Hot Music For Hot People: Great Caesar

Great Caesar
Transitions and Horns

By Aaron Binder
Great Caesar on Bandcamp

So many bands attempt at one point in their careers to make transitions from being a niche defining group to creating a bigger, more mainstream sound.  Some have succeeded wildly like Queens of the Stone Age and Against Me! while others have reduced their reputations to the level of Wal-Mart specials.

Great Caesar is one of those bands going through a transition.  With the release of their new EP, Scattered Air, last week their sound has taken a marked jump away from being influenced by ska to being a cathartic rock band that happens to have a sweet horn section.  The Brooklyn band’s first EP (self-titled) exhibited a wonderful ska-like innocence paralleled with infectious dance beats.  The problem with this EP is that it happens to be from 2007.

The band has released a string of singles over the years but have put themselves into an interesting situation, no real back catalogue but the ability to redefine their sound without alienating fans; in actuality a great position.  With Scattered Air the band certainly has begun to explore more mainstream elements of music – less horn hooks, bigger sounding instruments and intricate writing patterns from one instrument to the next.  There are a lot of great elements to this new EP that old fans will enjoy and the unintroduced should like.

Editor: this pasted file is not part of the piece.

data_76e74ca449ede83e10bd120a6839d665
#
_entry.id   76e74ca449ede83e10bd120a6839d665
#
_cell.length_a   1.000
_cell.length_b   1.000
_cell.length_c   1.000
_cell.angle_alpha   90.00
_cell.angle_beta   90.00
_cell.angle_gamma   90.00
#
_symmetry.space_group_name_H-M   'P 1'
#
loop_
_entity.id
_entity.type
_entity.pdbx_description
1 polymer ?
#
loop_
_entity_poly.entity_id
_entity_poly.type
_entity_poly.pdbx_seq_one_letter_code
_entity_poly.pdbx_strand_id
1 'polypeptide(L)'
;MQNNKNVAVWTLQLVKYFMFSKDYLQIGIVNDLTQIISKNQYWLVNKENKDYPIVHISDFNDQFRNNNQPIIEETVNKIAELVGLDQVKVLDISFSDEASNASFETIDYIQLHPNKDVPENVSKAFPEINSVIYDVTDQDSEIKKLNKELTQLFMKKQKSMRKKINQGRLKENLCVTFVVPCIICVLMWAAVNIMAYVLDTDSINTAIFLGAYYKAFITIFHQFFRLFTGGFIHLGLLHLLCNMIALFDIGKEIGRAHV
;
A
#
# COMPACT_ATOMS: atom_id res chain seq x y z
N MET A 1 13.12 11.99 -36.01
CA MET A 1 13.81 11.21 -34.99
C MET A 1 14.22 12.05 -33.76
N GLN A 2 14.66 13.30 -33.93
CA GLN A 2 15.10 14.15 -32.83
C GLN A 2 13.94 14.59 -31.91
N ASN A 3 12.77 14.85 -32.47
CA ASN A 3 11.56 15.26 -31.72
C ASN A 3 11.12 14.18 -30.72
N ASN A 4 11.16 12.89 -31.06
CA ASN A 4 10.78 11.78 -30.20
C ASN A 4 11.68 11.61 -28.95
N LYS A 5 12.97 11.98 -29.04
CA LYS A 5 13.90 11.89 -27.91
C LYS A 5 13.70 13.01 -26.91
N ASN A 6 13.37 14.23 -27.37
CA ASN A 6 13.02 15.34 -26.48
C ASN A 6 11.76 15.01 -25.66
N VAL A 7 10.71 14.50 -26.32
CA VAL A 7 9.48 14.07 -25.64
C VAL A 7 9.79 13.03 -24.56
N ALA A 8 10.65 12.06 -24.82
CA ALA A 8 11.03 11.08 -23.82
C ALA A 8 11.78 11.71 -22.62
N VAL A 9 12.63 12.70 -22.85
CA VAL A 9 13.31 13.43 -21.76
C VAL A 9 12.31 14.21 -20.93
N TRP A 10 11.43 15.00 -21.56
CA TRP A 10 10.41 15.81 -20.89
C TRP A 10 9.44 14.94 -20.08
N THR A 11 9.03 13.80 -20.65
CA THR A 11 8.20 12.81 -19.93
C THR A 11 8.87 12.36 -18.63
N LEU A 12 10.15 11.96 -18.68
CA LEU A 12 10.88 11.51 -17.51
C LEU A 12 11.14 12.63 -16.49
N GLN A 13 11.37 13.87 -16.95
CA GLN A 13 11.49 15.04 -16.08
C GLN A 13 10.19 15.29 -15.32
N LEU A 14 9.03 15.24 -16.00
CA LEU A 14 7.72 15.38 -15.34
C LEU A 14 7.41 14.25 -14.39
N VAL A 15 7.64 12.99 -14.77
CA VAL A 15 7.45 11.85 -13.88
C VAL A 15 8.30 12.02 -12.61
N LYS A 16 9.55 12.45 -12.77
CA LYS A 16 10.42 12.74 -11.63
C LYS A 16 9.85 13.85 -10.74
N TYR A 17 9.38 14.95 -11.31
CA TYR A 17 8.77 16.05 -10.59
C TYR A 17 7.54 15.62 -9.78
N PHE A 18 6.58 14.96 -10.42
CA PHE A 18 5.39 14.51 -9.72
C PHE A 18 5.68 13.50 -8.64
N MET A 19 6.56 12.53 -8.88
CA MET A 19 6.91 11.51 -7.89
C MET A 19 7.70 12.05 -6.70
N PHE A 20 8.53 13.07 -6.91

Sexy AND mysterious. Credit: Christopher McLaughlin

The only downside is that it comes off as a transition EP.  It is easy to tell the band is still attempting to define their sound – while there are many great positives to Scattered Air it drags on at points as though it can’t define whether it’s playing for the lounge crowd or rock fans.  Their first EP had lofty highs and punctuated writing that left you humming where Scattered Air has too much muddling around.

Minor complaints aside, there truly are some great segments to the EP.  The second song Fact is beautifully written and features wonderful interactions between each instrument while restraining itself from becoming a ska song and more of an intense, dancy ballad.  Rearview is another interesting song.  Taking elements from rock and adding the horns where necessary to create a Brasstronaut-esque sound by the end of the song.  The driving beat combined with gang vocals keep this song toe-tappingly keen until it drops off 3/4ths of the way through – only to be built back up with all the aplomb of a kid that just scored his first kiss.

Not everything in this EP is perfect but the band has obviously put a lot of effort into redefining their sound.  If they can keep up the momentum with regular releases and shows they certainly have the ability to carve a niche for themselves.  Make sure you give them a listen at the links posted above, definitely worth your time.



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